Developing your passion takes work and commitment. Mastery of design does not spring from discovered passions. Instead, passion provides the motivation for you to learn and grow within the design profession. Initially, you might be pretty bad at professional tasks. They need to be learned and applied, then applied again. Eventually your mastery earns you some satisfaction, autonomy and respect.
What Are The Characteristics of a Passionate Designer?
A prominent country music star and her six-person entourage entered my store. They had heard about our jewelry design work, and were eager to see what we could make for the singer.
She had some specifics in mind. A necklace. It had to be all black. She wanted crosses all around it. Each cross had to be different. Each cross had to be black.
We accepted the challenge.
We began laying out some different ideas and options on the work table. The singer said No! to each idea. The entourage chimed in like a Greek chorus. (Admittedly a little weird and unnerving.) We weren’t really getting anywhere, so we set another meeting date. We would put together more options, and get their opinions. Agreed.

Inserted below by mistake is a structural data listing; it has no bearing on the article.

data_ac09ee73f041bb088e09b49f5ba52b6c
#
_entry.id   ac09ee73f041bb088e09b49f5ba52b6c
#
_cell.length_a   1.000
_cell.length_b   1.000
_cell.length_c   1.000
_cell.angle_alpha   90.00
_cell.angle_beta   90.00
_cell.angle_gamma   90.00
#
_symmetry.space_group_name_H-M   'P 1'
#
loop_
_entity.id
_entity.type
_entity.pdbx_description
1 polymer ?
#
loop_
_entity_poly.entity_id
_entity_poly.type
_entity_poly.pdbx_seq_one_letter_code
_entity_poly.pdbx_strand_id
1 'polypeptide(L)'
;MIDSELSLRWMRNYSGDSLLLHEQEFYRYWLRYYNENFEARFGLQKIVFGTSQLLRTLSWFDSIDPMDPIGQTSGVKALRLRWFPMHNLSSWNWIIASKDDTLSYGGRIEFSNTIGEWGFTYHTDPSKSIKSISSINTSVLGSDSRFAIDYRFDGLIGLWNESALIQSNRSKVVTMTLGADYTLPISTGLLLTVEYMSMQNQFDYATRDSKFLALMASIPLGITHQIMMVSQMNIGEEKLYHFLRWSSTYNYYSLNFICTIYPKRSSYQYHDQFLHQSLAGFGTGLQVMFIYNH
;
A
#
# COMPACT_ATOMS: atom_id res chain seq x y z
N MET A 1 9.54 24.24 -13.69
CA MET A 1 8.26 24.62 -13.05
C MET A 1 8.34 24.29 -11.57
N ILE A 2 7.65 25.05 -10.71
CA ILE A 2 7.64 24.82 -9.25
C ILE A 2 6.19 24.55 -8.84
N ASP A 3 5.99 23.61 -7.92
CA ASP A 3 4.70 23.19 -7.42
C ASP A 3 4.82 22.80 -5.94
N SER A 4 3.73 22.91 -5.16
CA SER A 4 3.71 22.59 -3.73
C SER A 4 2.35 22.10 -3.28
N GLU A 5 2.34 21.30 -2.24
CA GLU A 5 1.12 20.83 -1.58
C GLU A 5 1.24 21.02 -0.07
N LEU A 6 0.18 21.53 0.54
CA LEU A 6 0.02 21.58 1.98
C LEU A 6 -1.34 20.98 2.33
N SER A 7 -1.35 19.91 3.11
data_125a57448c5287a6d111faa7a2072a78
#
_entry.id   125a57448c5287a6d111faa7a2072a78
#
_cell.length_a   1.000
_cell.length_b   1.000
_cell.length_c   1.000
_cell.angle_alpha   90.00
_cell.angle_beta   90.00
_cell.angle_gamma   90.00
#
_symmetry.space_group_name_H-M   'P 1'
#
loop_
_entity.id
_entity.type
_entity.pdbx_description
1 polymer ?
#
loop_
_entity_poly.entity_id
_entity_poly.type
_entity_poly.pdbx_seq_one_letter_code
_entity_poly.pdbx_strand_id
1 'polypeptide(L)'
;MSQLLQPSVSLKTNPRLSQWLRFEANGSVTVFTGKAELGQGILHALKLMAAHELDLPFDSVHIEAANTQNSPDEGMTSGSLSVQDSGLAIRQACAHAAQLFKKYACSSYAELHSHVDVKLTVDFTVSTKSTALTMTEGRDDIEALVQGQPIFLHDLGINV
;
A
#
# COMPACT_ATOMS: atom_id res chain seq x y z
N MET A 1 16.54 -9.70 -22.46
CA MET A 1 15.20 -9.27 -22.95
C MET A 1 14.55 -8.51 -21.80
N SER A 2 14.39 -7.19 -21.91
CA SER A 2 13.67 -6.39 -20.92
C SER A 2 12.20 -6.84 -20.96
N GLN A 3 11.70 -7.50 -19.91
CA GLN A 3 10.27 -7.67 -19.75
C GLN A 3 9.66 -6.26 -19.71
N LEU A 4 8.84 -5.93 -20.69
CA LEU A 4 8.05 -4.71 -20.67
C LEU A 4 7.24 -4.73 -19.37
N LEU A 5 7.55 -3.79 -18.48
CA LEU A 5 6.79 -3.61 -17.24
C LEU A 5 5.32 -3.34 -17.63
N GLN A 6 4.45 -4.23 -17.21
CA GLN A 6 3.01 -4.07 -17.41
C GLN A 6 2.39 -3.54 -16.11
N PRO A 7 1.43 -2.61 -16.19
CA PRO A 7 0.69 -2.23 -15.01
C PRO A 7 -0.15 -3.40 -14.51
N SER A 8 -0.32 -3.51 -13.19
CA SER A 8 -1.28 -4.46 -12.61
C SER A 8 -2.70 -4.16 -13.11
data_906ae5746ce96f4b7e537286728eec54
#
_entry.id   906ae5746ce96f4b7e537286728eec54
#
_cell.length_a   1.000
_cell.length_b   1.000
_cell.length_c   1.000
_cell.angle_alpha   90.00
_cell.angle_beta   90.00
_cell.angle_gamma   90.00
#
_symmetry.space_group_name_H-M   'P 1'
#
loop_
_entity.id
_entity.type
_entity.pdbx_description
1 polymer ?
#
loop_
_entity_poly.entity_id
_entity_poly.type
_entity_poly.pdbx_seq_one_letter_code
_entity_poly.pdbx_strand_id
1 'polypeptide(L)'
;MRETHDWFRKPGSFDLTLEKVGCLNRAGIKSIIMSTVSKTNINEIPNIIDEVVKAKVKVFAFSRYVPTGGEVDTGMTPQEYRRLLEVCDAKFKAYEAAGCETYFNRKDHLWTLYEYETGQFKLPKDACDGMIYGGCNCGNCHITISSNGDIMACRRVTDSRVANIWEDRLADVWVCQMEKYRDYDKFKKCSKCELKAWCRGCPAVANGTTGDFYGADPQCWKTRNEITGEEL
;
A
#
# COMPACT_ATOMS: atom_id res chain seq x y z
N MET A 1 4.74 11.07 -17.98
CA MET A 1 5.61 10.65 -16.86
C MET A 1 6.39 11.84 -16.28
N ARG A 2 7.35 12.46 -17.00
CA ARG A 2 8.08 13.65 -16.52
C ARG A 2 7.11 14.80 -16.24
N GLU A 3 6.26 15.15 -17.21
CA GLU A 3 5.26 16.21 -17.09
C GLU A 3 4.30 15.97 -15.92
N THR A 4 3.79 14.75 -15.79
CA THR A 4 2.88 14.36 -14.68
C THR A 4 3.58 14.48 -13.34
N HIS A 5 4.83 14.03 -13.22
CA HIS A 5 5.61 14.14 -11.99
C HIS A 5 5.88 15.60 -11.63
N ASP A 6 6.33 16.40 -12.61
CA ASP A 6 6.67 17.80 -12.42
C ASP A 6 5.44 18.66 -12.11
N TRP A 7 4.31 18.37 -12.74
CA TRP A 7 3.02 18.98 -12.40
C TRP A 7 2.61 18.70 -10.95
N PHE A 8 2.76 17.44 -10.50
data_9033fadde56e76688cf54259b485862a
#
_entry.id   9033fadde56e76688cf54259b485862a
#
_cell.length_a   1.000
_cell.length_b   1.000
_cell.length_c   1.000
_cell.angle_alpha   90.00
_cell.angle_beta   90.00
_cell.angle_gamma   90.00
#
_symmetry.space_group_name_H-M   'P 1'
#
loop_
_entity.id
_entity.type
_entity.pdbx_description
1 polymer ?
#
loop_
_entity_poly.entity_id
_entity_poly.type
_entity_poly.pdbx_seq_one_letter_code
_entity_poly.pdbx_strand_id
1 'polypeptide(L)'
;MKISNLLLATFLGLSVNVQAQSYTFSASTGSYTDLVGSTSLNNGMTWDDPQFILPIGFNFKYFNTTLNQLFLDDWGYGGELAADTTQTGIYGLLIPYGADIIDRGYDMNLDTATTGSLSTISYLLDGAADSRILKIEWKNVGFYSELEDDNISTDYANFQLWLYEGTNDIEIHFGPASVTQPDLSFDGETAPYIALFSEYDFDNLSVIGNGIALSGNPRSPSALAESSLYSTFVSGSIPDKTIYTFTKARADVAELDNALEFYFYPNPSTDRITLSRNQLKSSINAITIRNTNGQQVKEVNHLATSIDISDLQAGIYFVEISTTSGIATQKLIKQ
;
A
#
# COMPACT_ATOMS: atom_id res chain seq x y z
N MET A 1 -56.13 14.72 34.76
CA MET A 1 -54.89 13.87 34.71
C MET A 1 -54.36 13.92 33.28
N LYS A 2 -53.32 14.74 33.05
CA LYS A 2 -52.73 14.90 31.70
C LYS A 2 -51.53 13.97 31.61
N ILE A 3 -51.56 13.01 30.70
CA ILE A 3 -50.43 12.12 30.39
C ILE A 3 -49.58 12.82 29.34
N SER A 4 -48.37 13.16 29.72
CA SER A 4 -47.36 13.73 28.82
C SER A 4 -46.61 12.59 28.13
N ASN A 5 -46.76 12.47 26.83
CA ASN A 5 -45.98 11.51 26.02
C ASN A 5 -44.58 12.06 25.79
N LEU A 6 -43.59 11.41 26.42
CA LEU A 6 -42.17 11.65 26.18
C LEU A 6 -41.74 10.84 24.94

The color of black was easily accomplished. We could string black beads or use black chain or black cord. It would be a challenge to find or design a lot of black crosses, but not impossible.
We put in a lot of hours gathering materials and developing some more prototype options.
The second meeting was no more fruitful than the first. The artist and her entourage could offer no additional insights about what they wanted. Our mock-ups were unacceptable.
We ended the meeting.
We were not, however, going to throw in the towel.
In fact, we were intrigued by the puzzling puzzle put before us.
We decided we needed more information about why this country music artist wanted this necklace, what outfit and styling she would wear it with, and why an assortment of differing black crosses was important to her.